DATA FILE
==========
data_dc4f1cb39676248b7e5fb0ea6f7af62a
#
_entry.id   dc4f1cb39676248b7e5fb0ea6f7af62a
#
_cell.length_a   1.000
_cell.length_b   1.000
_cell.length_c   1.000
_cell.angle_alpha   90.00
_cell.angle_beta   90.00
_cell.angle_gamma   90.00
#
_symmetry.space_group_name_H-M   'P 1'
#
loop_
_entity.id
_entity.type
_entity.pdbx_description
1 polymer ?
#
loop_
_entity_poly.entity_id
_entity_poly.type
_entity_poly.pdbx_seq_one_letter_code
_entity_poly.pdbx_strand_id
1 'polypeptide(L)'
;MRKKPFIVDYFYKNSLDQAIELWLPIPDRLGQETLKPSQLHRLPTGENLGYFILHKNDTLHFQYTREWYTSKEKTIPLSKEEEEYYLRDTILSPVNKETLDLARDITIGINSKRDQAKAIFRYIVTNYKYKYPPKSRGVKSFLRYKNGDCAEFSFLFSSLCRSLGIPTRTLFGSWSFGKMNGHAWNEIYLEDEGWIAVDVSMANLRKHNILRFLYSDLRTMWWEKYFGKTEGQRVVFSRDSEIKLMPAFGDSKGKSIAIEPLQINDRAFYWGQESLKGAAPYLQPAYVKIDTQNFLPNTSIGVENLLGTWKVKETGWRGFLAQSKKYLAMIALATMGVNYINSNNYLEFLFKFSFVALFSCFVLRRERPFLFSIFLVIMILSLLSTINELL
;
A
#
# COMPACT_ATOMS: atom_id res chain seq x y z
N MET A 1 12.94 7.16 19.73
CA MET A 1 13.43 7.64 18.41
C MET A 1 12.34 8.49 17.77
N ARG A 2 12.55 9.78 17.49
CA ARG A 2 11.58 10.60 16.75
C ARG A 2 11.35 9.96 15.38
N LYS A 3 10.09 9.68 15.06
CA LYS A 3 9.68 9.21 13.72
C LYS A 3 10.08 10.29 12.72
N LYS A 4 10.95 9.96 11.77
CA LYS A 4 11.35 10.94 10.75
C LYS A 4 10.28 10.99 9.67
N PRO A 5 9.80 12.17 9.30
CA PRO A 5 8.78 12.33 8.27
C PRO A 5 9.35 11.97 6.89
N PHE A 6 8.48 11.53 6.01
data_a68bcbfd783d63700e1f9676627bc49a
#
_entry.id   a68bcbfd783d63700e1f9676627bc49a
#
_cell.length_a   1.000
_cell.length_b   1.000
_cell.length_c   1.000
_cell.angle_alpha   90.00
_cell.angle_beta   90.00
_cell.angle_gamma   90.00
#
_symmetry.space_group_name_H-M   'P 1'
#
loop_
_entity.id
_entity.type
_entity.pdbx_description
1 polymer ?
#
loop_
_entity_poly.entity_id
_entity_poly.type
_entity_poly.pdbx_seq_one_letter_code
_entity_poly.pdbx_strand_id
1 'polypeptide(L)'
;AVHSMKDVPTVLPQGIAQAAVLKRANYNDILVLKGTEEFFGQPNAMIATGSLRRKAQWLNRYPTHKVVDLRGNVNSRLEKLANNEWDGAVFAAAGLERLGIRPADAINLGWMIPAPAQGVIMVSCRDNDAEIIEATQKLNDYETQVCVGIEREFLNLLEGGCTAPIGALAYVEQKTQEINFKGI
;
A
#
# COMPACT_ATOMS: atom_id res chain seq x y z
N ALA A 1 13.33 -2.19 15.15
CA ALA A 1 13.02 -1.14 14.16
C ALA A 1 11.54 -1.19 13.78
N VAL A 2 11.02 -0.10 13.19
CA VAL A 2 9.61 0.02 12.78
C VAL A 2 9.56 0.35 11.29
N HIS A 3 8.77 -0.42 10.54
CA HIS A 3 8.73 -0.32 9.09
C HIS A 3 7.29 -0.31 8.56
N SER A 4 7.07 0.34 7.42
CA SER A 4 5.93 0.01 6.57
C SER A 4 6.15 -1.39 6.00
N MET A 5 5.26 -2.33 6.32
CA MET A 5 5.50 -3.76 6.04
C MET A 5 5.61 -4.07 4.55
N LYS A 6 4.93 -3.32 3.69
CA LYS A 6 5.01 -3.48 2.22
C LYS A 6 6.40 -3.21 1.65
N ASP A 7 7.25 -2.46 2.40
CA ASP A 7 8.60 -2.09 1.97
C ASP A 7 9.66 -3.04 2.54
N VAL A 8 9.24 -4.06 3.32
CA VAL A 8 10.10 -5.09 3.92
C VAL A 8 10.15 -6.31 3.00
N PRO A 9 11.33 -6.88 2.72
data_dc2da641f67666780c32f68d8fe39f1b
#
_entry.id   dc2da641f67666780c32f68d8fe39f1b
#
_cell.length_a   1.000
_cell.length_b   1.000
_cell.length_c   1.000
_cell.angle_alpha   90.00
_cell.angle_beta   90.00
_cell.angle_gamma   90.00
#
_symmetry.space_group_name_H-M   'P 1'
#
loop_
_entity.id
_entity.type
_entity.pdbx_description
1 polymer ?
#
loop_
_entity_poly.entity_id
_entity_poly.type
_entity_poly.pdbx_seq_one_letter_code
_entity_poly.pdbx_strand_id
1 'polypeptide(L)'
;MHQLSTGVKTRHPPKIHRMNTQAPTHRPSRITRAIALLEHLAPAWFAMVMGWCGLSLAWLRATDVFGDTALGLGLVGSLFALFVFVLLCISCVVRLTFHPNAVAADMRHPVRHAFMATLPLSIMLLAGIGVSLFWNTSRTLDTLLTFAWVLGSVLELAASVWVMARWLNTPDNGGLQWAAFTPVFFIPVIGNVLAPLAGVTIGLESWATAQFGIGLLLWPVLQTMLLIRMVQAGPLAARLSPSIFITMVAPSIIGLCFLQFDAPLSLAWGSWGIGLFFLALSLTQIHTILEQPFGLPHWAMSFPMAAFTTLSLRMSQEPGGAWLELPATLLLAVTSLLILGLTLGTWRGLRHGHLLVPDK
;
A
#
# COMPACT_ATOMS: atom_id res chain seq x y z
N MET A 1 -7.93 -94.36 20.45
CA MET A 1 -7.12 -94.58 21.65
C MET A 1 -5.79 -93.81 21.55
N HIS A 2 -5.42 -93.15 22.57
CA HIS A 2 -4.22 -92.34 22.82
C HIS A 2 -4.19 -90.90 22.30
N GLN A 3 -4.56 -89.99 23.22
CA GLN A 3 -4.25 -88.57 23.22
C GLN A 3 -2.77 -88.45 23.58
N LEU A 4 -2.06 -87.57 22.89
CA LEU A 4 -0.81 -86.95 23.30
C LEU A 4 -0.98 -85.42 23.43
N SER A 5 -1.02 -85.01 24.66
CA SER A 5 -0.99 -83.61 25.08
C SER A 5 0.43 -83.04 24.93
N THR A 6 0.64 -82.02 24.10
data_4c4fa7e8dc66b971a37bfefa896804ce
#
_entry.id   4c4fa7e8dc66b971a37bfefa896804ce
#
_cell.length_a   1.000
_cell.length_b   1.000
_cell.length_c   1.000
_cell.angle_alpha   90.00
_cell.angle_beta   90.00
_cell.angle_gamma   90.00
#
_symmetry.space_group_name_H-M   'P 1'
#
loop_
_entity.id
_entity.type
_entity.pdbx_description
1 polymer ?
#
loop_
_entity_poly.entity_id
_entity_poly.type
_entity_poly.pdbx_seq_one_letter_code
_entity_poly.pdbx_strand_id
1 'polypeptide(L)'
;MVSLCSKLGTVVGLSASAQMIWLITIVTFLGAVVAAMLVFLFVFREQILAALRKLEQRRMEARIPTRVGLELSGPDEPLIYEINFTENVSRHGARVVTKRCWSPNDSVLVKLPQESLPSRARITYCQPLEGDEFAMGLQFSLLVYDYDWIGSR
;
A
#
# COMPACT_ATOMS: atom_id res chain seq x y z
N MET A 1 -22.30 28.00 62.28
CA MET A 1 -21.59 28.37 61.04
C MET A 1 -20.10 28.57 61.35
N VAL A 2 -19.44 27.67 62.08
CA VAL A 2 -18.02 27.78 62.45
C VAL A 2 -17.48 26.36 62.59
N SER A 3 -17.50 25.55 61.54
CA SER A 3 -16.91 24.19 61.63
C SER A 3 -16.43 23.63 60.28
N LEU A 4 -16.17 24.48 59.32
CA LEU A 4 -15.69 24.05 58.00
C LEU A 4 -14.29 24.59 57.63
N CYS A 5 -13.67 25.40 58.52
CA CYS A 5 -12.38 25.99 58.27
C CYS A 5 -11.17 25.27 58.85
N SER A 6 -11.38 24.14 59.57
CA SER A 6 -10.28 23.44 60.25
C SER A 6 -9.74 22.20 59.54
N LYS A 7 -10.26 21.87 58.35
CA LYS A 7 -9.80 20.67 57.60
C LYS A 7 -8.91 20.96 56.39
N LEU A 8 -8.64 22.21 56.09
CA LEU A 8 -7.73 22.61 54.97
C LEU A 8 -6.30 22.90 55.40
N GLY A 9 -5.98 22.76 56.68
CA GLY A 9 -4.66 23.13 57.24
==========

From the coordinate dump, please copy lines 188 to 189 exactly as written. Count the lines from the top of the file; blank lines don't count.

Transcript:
CA LEU A 4 -15.69 24.05 58.00
C LEU A 4 -14.29 24.59 57.63